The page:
by Elizabeth Patton, MS, RD, LD, CDE
Many of my recipe inspirations come from my mom, who I’m sure passed along my gene for creative cooking. Last fall, I sampled a new creation from her fridge: roasted butternut squash with haricot vert (French green beans). It was so delicious that I tried it as soon as I got home (with my own little spin) and have been waiting earnestly to prepare it again this season.
The gorgeous, bright orange color of butternut squash also means that it’s packed with nutrition. Bright orange veggies, like carrots too, are known for carotenoids, which can help you retain good vision. One serving of butternut squash supplies an enormous amount of vitamin A; I’m talking over 200% the daily value, and 30% of your daily vitamin C needs. Butternut squash is a starchier vegetable – falling between potatoes and non-starchy veggies, like carrots – with only about 80 calories and 20 grams of carbohydrate per cup. And it’s packed with fiber too. Upwards of 5 grams per cup! Better yet, it’s really easy to prepare and many grocers sell it pre-cut, so you don’t even have to do the prep work.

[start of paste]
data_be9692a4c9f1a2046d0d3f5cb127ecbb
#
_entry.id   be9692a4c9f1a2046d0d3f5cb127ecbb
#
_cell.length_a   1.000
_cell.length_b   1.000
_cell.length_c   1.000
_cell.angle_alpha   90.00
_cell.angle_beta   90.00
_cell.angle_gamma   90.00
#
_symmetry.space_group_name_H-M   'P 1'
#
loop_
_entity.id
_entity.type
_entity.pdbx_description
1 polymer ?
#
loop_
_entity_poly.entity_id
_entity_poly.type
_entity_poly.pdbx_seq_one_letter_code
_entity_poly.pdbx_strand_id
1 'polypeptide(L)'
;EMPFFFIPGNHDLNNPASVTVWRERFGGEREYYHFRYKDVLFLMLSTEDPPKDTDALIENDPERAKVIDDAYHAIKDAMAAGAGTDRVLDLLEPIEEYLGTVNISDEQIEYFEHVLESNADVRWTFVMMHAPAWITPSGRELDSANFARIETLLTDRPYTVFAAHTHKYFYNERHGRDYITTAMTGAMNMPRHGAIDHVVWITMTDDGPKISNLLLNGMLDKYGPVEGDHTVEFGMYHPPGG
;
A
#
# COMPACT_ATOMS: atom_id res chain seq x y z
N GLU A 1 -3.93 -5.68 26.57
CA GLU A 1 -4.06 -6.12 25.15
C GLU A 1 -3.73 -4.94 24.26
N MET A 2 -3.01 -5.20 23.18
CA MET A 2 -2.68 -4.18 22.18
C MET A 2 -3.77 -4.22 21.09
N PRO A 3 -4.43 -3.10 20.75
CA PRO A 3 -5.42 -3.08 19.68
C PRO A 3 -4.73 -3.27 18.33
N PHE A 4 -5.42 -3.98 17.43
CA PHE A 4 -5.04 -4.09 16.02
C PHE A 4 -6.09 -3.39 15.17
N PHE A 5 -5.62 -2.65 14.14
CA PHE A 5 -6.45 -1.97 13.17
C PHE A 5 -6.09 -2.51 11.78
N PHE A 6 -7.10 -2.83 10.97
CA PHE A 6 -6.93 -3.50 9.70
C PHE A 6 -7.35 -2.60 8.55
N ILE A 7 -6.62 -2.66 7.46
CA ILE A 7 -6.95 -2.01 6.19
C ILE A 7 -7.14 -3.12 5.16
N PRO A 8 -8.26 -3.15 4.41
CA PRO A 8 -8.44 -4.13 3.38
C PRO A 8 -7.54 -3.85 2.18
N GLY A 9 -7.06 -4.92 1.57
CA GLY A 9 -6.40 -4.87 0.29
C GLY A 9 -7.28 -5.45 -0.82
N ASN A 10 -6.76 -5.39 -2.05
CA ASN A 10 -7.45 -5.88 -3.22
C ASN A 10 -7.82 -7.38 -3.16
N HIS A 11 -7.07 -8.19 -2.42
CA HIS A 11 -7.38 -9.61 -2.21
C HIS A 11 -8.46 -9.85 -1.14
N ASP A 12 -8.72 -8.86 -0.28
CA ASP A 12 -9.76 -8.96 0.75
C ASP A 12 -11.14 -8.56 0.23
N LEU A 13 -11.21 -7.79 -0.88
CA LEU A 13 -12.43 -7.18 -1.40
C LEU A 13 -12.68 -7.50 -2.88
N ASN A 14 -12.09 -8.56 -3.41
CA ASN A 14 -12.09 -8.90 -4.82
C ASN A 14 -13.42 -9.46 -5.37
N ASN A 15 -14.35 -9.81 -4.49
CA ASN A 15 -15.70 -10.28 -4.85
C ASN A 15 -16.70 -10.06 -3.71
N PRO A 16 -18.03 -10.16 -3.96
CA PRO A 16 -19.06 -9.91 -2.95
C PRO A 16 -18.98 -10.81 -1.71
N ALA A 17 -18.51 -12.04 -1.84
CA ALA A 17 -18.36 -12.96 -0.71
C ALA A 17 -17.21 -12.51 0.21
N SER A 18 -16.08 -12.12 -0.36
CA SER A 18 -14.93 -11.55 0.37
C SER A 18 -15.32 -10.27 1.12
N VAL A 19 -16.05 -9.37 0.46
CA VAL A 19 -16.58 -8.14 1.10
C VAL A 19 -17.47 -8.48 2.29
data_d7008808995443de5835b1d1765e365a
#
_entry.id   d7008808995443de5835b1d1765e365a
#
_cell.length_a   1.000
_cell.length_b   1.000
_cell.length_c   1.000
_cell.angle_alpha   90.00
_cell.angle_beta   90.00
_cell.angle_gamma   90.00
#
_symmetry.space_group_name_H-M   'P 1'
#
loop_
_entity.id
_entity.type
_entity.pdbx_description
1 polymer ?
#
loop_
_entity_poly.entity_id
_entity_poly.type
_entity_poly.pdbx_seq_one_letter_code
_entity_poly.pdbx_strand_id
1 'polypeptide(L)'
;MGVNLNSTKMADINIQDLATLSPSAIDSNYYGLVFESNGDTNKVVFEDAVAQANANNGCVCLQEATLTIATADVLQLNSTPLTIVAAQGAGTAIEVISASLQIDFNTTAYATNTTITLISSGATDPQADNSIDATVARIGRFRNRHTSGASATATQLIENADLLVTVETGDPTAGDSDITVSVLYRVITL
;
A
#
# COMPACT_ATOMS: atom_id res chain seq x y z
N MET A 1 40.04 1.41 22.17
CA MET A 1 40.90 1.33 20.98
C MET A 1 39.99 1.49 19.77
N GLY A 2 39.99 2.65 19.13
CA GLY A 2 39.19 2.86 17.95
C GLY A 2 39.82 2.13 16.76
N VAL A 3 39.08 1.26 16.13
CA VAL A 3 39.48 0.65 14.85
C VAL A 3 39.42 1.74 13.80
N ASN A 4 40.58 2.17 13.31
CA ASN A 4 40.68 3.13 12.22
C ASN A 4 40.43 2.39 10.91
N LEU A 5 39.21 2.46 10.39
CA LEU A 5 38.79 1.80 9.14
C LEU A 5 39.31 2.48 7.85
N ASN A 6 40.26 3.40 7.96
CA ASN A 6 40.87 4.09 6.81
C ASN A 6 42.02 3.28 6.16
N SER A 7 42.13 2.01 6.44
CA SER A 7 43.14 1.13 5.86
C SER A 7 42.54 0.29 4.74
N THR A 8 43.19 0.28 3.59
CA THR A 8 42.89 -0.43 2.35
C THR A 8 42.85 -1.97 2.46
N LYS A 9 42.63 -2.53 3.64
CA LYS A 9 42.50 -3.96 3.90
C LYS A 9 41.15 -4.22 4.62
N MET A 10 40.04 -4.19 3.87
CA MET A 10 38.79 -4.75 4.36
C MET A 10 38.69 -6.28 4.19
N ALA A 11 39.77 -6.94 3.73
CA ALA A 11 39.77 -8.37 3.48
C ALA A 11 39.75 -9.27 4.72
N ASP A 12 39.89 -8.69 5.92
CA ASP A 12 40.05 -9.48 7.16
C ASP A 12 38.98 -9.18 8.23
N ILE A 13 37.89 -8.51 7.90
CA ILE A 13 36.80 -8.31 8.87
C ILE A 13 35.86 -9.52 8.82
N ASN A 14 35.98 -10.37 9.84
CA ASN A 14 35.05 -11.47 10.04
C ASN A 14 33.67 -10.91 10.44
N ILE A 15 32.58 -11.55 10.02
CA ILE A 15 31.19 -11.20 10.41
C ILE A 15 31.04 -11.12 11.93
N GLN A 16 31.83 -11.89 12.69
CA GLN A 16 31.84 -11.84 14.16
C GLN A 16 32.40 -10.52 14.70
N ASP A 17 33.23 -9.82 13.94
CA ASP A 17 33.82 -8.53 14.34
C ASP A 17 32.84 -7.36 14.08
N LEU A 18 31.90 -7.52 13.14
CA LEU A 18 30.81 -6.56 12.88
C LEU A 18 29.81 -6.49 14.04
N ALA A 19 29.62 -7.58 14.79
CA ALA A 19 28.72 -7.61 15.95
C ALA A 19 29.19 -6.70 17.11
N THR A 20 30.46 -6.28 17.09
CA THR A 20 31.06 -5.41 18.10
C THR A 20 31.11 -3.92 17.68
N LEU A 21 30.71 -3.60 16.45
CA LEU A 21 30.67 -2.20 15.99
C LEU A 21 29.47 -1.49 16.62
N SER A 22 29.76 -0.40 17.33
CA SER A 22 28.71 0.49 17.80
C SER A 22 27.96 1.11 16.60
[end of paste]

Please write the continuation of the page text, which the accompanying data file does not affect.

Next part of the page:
Butternut squash is surprisingly sweet, similar to a sweet potato but silkier and richer. This recipe is a perfect side dish for any type of meat and quick for weeknights when time is lacking. If you’re looking for a meatless dish, try it on top of brown rice. It tastes equally as great reheated, so save yourself some time later and make enough for leftovers. The hardest part was cutting the squash – so sharpen your knife and get ready to use your muscles!
Butternut Squash with Haricot Vert
1 medium butternut squash, peeled and cut into cubes
2 cups fresh haricot vert (or green beans)
1/4 cup slivered almonds
1-2 Tbsp olive oil, enough to lightly coat
Fresh ground black pepper
1. Line a cookie sheet with aluminum foil. Spray with a non-stick cooking spray.
2. Lay squash, haricot vert and almonds in a single layer on a cookie sheet.
3. Drizzle with olive oil and lightly season with salt, pepper, garlic and thyme. Turn gently with a spatula to coat.
4. Bake at 375 degrees for about 20-30 minutes, or until squash is tender and can be easily punctured with a fork.
Elizabeth Patton MS, RD, LD, CDE is the chief blogger behind Good Food Tastes Good, a blog where Liz shares her passion for healthy eating and expertise on the matter regularly. Follow Good Food Tastes Good on Facebook.